15 June 2021

Canberra’s chances of getting a team in the A-League are better than ever

| Tim Gavel
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Canberra United

Canberra United’s in the W-League team – what are the chances a men’s team from Canberra will make the A-League? Photo: Supplied.

Canberra’s chances of getting a team in the A-League are better than ever.

Sadly, when we’ve tried in the past, political machinations have stood in the way. The goalposts appear to continually shift as Canberra’s bids, presented with optimism, local support and enthusiasm, have fallen by the wayside.

In 2005, Frank Lowy said Canberra had been identified as a site for future expansion.

Since then, it has been hard to keep track of the various bids lodged to secure a side in the A-League’s national men’s competition.

By my count, five bids have been lodged by three different groups in support of the establishment of a Canberra-based team.

A-League for Canberra lodged three bids before winding up in 2012.

The toughest setback of the three unsuccessful bids came in 2009 when the A-League licence was awarded to the Sydney Rovers.

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Four years after the A-League for Canberra group wound up, we saw the emergence of the Canberra and Capital Region A-League consortium, which submitted an unsuccessful bid in 2018.

This was also hard to take as this bid had strong community and corporate support but fell at the final hurdle when it was revealed that the television deal with Fox Sports stipulated that additional payments to Football Federation Australia would only come with the expansion of teams in Sydney and Melbourne.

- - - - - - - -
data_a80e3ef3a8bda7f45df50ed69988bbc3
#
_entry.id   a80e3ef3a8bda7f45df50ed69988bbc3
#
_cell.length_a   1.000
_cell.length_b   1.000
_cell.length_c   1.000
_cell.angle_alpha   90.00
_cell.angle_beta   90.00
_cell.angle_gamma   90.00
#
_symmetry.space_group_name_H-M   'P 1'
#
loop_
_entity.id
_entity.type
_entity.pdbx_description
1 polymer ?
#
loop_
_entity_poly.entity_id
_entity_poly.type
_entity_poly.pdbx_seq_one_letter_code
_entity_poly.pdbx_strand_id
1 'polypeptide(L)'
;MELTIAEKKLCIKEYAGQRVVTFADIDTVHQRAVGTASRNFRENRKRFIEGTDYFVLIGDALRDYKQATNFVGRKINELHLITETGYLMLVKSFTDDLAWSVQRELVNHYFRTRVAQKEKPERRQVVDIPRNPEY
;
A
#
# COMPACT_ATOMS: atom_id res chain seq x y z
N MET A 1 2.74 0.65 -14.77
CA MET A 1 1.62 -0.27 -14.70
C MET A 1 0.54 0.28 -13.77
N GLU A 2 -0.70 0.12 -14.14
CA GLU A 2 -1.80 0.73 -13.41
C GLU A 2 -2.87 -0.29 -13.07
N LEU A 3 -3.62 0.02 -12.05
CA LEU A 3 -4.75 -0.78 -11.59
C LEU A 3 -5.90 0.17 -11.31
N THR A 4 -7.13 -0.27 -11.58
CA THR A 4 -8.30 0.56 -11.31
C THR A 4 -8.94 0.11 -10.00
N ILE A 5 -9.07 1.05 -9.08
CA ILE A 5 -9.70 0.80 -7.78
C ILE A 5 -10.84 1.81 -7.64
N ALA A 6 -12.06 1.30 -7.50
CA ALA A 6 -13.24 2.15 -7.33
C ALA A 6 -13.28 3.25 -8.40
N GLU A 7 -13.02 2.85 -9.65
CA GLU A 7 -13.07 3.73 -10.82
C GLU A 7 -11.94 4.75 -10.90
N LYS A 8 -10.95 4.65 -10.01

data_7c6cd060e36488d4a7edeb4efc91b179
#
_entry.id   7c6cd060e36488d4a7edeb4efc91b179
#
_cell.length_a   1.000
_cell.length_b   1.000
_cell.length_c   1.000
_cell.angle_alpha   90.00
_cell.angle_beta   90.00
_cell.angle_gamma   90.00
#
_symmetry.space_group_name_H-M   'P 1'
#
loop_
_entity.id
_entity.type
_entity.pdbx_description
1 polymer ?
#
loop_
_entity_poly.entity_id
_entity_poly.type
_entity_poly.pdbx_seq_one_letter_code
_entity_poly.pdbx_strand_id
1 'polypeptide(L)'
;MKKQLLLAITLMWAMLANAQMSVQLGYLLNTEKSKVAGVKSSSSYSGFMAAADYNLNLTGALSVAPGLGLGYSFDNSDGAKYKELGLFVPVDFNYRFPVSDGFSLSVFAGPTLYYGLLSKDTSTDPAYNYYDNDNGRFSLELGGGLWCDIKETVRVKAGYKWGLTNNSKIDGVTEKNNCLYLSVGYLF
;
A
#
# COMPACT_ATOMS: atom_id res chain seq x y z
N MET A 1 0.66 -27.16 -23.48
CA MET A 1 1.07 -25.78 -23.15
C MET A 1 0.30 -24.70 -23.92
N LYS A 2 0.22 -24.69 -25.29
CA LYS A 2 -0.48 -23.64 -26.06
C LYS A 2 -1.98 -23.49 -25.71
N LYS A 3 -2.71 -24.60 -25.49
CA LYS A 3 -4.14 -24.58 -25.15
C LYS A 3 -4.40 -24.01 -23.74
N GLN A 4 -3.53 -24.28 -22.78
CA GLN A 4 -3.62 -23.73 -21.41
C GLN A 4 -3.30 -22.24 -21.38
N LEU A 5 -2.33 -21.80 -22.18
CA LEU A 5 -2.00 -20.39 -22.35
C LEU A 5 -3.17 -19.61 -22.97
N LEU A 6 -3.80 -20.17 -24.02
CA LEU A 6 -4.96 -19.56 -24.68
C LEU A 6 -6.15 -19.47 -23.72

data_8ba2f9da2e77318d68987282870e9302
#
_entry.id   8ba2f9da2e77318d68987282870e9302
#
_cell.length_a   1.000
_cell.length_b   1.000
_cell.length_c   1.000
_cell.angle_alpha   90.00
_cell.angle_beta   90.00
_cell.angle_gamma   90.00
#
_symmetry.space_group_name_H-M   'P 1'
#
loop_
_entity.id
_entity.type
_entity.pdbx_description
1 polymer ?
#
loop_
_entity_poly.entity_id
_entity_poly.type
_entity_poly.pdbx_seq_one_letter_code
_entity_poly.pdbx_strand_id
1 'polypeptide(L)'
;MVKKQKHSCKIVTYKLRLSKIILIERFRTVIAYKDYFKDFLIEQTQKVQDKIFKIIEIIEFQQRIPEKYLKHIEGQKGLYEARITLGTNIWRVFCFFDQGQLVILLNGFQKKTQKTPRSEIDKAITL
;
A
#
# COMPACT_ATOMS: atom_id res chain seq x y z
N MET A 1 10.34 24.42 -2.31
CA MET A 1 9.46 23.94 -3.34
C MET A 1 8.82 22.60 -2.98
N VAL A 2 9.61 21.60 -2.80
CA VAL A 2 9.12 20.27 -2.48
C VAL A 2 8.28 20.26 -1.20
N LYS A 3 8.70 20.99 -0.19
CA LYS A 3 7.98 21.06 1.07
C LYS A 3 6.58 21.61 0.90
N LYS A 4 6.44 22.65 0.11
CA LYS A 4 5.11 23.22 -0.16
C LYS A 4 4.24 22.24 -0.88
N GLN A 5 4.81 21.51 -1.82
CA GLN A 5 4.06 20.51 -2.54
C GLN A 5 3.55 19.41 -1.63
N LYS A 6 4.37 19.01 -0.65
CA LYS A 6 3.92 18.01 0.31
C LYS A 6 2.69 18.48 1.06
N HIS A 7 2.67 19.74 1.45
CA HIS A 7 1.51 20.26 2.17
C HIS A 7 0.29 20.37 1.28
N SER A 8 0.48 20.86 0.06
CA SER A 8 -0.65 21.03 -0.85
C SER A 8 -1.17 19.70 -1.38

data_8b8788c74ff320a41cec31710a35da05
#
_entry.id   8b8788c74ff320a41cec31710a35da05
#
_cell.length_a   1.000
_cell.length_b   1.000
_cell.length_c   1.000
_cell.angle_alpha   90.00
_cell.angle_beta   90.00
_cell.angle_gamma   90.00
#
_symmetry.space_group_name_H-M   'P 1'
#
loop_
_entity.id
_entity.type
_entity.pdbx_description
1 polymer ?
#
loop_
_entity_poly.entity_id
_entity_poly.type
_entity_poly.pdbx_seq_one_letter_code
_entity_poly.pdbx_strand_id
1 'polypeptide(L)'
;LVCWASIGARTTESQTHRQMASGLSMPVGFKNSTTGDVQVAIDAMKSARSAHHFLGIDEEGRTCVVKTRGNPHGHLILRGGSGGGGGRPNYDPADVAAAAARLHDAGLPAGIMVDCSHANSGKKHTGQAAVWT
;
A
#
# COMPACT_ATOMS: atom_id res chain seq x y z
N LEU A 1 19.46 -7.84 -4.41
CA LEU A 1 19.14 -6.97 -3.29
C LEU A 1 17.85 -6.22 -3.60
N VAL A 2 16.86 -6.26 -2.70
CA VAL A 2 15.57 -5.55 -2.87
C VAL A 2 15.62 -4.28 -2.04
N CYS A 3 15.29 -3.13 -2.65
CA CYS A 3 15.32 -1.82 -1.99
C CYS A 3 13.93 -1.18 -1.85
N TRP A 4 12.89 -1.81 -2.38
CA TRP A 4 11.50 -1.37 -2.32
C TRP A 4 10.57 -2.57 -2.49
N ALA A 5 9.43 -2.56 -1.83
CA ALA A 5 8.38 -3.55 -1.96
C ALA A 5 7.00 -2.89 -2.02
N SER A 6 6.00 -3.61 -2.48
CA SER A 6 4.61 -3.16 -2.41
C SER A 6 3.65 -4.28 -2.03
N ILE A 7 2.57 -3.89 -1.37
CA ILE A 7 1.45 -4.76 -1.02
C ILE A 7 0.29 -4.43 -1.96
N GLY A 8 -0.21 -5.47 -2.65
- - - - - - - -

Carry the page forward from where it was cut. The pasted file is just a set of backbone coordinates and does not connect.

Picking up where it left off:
Out of this team emerged the Capital Region Football Collective, which submitted a bid in 2020. Similar to the Canberra and Capital Region A-League group, the Football Collective is a community-supported model.

Much has happened since that bid. There has been a new television deal, with ViacomCBS signing a $200 million deal to broadcast A-League and W-League on Network TEN and the streaming service Paramount Plus.

As part of the five-year deal with the Australian Professional Leagues, ViacomCBS has acquired a minor shareholding in the leagues, which means the broadcaster has a vested interest in making it work.

What gives Canberra hope is the fact that there is now financial certainty in domestic football in Australia.

Another cause for optimism is speculation that the competition will expand by four teams, bringing the league to 16 clubs.

Michael Caggiano

Michael Caggiano has kept the dream alive. Photo: Supplied.

This week I spoke with Canberra bid leader Michael Caggiano whose energy and passion has kept the campaign alive. He is very optimistic that Canberra would finally get a team in the A-League.

But given past events, in the minds of many, that optimism comes with a sense of caution.

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